In another poem, Dickinson does a reversal of these moves:
A sepal, petal, and a thorn
Upon a common summer’s morn—
A flask of Dew—A Bee or two—
A Breeze—a caper in the trees—
And I’m a Rose!
Here, the poem travels from the abstract act of naming physical things to the speaker announcing/becoming a rose. A sign of the transformation begins early in the second line in the form of sound, specifically the “z” sound (summer’s, breeze, trees, rose). As the poem develops, this sound travels parallel to the transformation implied in the words, and becomes its own physical presence, especially if read aloud.
In these two poems, one can see how the inner and outer world engage and impel one another, never cancelling each other out. In a similar way, one’s introversion never cancels out extraverted tendencies and needs.
Final Thoughts
Usually my introverted tendencies would have me continue with examples, ruminating over other poems and unpacking what I find there. I am going to push myself to look outward, however, and invite readers to share their thoughts in the comments regarding introversion and extraversion. I also encourage you to, in your writing, push past whatever type you see yourself leaning towards. If you write mainly about inner impressions, take a walk or describe the physical world around you. If you write mainly about the physical world, start with rhetoric or abstract thought. In either case, you might find yourself reflecting your true nature in a new and surprising way.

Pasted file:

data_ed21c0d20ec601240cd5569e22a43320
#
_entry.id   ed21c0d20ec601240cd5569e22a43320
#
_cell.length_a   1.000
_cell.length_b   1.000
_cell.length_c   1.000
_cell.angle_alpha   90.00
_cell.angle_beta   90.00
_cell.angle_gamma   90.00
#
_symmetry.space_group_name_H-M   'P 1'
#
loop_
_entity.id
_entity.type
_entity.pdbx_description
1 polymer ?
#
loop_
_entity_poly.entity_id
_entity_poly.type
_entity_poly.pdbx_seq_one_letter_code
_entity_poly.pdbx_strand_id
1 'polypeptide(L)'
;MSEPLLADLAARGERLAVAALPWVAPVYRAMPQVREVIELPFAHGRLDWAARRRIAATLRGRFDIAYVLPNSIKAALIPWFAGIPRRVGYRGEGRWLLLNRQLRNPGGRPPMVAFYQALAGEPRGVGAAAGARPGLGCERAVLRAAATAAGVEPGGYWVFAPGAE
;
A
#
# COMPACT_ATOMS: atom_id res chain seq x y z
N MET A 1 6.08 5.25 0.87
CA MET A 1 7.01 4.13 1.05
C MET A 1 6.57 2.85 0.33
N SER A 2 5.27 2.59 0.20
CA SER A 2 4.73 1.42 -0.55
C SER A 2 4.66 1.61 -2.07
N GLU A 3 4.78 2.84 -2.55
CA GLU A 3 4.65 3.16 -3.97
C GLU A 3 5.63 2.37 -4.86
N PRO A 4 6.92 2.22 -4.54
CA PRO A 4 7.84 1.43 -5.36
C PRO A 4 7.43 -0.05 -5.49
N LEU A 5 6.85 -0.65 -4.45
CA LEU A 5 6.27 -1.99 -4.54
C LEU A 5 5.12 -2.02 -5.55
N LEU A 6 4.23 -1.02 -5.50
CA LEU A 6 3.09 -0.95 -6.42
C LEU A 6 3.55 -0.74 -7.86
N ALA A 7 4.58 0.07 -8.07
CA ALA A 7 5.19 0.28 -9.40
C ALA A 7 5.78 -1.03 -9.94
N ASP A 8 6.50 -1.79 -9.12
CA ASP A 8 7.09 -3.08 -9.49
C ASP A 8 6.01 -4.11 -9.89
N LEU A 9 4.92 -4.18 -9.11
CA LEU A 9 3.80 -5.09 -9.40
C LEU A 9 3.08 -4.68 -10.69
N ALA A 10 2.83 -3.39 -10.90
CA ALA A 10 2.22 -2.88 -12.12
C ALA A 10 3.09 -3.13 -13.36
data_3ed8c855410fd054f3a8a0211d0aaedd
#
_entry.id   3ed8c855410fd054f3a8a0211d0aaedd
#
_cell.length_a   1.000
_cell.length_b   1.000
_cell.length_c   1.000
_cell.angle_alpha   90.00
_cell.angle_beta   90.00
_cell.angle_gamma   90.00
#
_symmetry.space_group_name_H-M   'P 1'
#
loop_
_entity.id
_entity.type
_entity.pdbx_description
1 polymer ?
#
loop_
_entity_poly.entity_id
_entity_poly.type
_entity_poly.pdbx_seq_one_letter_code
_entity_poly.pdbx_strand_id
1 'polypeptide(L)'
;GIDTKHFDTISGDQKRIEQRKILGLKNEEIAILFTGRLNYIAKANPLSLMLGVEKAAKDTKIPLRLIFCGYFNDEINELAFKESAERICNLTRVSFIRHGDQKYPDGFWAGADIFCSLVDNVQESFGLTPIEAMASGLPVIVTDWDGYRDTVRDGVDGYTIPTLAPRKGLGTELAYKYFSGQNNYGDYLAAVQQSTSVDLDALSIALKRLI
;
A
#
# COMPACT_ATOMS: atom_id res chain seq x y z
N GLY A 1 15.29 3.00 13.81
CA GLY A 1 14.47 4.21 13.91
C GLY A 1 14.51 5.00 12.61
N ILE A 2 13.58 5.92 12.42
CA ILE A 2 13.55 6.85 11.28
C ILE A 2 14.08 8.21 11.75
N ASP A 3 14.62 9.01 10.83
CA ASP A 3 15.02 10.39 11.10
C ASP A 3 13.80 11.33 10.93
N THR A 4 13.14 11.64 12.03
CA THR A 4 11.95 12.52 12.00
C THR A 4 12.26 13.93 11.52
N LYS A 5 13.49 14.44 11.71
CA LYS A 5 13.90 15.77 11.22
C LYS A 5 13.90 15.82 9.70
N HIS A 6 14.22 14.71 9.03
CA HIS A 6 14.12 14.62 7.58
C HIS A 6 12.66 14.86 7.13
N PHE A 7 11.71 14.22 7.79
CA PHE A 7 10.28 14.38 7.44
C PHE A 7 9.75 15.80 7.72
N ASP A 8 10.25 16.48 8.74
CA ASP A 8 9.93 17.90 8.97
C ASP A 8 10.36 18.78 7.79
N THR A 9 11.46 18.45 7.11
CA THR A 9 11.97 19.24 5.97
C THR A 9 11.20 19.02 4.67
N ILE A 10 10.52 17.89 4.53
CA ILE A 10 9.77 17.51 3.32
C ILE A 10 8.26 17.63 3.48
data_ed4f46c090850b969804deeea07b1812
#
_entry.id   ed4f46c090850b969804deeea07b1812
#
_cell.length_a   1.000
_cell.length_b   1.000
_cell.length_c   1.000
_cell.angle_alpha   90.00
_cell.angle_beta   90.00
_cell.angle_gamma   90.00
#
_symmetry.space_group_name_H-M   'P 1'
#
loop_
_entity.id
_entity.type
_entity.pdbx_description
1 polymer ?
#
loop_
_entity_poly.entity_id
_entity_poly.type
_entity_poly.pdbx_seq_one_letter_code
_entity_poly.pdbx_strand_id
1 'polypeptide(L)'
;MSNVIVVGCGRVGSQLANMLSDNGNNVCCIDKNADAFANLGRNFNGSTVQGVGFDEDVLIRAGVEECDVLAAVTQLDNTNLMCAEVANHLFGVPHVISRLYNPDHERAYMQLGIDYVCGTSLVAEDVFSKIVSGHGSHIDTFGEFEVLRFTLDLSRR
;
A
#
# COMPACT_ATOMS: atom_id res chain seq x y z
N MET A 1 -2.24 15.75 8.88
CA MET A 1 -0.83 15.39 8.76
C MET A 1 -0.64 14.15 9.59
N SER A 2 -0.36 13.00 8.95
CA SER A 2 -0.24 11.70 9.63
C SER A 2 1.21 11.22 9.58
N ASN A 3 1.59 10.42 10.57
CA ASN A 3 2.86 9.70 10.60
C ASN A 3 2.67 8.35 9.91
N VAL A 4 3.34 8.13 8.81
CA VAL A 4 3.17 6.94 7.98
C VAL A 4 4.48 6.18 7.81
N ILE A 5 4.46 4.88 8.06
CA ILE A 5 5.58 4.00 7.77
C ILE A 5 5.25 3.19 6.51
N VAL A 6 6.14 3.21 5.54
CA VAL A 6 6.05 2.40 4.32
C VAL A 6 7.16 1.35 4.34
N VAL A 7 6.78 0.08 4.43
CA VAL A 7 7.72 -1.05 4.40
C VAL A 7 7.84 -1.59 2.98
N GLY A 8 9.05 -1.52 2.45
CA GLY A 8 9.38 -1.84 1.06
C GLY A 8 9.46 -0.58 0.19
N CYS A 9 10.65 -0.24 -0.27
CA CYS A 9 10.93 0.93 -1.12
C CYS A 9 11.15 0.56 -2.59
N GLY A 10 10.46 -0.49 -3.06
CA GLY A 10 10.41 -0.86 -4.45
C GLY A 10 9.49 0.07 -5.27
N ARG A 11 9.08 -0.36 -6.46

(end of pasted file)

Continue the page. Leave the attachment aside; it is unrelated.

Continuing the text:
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https://thefridayinfluence.wordpress.com/

http://www.cincinnatireview.com/blog/whats-poetry-got-to-do-with-it/whats-poetry-got-to-do-with-it-introversionextraversion/

What To Write About…

Well, it’s pouring rain! I’m in the public library trying to dry my socks. Reminds me of my sodden undergrad days.

a four thousand year old
raindrop
pure no longer
but still
clear
hanging from the thorn
of a pink rose bush
tainted by time, by us
like a city tower
rising in smog
like truth
in a fog bank
of lies
it trembles
about to
fall
to seep
into the earth
rainwater
warmed by the heat
of the planet itself
bubbling back
to the surface
where I will float
having paid
my bath fee
and be sustained
by it and its multitude
of sisters

I’m trying to do voices of the four elements–two times each. Water is pretty easy here, and I’m having trouble with fire. More anon!

Magical Steam Everywhere

steam soft
from the earth’s
fountain
spring’s first
colors
pink and yellow
swirls
of a fossil dream
remembered…
forsythia
the ferns of the grotto
called
maiden hair, brittle, resurrection,
the worry
of winter without snow,
the geisha’s sleeve
the good time girl’s beaded fringe
sways and swings
with the gentle air
a tale
you came in on
the middle of…

In The Crystal Earth: Poem by Miriam Sagan

in the crystal earth
perfection
not found above

beneath the chert
pale flowering trees
rainy spring

cold, edged
hung above
each chakra

on a body
constellated
like the stars

what did you wish
upon
and what did you wish

for someone to love
something to read
or—to be gone

to heal
you will descend
and still, grow old

this cavern
reflects itself
is its own treasure

remains always here
illuminated
beneath this earth.